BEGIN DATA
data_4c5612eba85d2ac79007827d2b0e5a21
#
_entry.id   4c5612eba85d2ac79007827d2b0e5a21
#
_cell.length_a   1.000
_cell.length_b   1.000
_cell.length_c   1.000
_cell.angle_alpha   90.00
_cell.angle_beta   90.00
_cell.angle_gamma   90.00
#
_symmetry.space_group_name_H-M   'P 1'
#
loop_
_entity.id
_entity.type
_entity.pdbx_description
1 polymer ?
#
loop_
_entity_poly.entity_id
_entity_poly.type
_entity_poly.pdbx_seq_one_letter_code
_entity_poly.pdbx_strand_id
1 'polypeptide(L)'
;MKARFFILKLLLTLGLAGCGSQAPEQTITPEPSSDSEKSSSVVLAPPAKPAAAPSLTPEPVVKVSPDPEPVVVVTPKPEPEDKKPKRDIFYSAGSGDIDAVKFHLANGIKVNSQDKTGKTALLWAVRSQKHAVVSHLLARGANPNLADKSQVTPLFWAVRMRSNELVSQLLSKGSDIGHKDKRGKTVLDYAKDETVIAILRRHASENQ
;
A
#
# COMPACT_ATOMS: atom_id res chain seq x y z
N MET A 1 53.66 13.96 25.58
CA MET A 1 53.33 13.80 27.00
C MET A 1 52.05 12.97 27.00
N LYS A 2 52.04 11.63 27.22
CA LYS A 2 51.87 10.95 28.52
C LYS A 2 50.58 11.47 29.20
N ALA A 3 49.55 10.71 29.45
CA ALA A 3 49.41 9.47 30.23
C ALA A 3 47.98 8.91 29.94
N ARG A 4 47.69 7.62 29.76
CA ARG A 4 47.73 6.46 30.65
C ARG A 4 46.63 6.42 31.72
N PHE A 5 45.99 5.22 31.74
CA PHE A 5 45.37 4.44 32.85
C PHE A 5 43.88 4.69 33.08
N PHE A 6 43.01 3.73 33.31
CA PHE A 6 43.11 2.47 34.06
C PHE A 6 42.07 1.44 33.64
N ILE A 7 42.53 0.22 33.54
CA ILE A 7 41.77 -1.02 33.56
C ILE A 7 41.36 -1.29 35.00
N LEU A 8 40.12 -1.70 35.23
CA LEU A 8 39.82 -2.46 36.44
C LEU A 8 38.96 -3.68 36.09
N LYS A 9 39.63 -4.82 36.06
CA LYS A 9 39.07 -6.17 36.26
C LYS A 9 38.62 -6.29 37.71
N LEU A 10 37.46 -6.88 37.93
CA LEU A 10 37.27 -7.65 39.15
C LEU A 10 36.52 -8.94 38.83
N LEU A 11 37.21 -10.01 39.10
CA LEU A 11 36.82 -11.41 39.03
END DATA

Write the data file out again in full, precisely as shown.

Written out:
data_4c5612eba85d2ac79007827d2b0e5a21
#
_entry.id   4c5612eba85d2ac79007827d2b0e5a21
#
_cell.length_a   1.000
_cell.length_b   1.000
_cell.length_c   1.000
_cell.angle_alpha   90.00
_cell.angle_beta   90.00
_cell.angle_gamma   90.00
#
_symmetry.space_group_name_H-M   'P 1'
#
loop_
_entity.id
_entity.type
_entity.pdbx_description
1 polymer ?
#
loop_
_entity_poly.entity_id
_entity_poly.type
_entity_poly.pdbx_seq_one_letter_code
_entity_poly.pdbx_strand_id
1 'polypeptide(L)'
;MKARFFILKLLLTLGLAGCGSQAPEQTITPEPSSDSEKSSSVVLAPPAKPAAAPSLTPEPVVKVSPDPEPVVVVTPKPEPEDKKPKRDIFYSAGSGDIDAVKFHLANGIKVNSQDKTGKTALLWAVRSQKHAVVSHLLARGANPNLADKSQVTPLFWAVRMRSNELVSQLLSKGSDIGHKDKRGKTVLDYAKDETVIAILRRHASENQ
;
A
#
# COMPACT_ATOMS: atom_id res chain seq x y z
N MET A 1 53.66 13.96 25.58
CA MET A 1 53.33 13.80 27.00
C MET A 1 52.05 12.97 27.00
N LYS A 2 52.04 11.63 27.22
CA LYS A 2 51.87 10.95 28.52
C LYS A 2 50.58 11.47 29.20
N ALA A 3 49.55 10.71 29.45
CA ALA A 3 49.41 9.47 30.23
C ALA A 3 47.98 8.91 29.94
N ARG A 4 47.69 7.62 29.76
CA ARG A 4 47.73 6.46 30.65
C ARG A 4 46.63 6.42 31.72
N PHE A 5 45.99 5.22 31.74
CA PHE A 5 45.37 4.44 32.85
C PHE A 5 43.88 4.69 33.08
N PHE A 6 43.01 3.73 33.31
CA PHE A 6 43.11 2.47 34.06
C PHE A 6 42.07 1.44 33.64
N ILE A 7 42.53 0.22 33.54
CA ILE A 7 41.77 -1.02 33.56
C ILE A 7 41.36 -1.29 35.00
N LEU A 8 40.12 -1.70 35.23
CA LEU A 8 39.82 -2.46 36.44
C LEU A 8 38.96 -3.68 36.09
N LYS A 9 39.63 -4.82 36.06
CA LYS A 9 39.07 -6.17 36.26
C LYS A 9 38.62 -6.29 37.71
N LEU A 10 37.46 -6.88 37.93
CA LEU A 10 37.27 -7.65 39.15
C LEU A 10 36.52 -8.94 38.83
N LEU A 11 37.21 -10.01 39.10
CA LEU A 11 36.82 -11.41 39.03